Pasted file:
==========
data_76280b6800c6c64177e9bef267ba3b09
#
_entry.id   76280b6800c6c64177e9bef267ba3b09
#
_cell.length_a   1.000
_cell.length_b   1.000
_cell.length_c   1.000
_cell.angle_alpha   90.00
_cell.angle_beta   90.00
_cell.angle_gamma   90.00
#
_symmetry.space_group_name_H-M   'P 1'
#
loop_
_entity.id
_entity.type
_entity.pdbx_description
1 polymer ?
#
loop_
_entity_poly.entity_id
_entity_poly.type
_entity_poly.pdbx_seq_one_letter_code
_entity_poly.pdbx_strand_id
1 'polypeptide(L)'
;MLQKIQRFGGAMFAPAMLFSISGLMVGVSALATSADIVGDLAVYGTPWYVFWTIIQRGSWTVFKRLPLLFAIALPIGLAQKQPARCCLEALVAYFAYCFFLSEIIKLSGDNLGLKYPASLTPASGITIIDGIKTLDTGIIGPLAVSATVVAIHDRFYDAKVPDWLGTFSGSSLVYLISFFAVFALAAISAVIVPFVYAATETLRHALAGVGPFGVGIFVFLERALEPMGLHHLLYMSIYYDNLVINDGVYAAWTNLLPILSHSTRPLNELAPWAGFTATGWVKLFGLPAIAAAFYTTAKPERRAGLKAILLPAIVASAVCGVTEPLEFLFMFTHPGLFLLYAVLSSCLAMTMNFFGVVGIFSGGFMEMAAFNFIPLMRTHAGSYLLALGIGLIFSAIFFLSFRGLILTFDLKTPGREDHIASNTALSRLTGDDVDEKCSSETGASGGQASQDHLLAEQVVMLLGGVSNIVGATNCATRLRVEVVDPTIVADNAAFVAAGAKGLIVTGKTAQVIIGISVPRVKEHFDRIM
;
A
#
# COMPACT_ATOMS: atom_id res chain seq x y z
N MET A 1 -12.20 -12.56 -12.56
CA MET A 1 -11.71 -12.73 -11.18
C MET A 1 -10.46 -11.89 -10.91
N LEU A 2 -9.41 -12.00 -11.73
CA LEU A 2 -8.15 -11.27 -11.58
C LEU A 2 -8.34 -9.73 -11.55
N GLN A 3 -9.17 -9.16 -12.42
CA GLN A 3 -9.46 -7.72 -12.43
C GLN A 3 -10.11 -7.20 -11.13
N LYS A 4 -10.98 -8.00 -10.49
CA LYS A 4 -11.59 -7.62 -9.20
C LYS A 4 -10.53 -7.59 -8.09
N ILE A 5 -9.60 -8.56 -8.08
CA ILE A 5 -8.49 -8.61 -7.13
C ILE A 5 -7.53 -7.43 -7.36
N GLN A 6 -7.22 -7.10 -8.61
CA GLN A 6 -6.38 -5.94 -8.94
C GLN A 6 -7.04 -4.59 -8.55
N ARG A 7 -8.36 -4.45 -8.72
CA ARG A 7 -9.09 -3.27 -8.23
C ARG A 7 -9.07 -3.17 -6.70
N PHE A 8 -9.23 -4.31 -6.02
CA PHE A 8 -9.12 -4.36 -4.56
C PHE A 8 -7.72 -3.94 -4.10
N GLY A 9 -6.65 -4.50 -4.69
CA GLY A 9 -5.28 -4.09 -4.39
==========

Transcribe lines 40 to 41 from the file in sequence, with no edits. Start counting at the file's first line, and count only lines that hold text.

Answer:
N LYS A 4 -10.98 -8.00 -10.49
CA LYS A 4 -11.59 -7.62 -9.20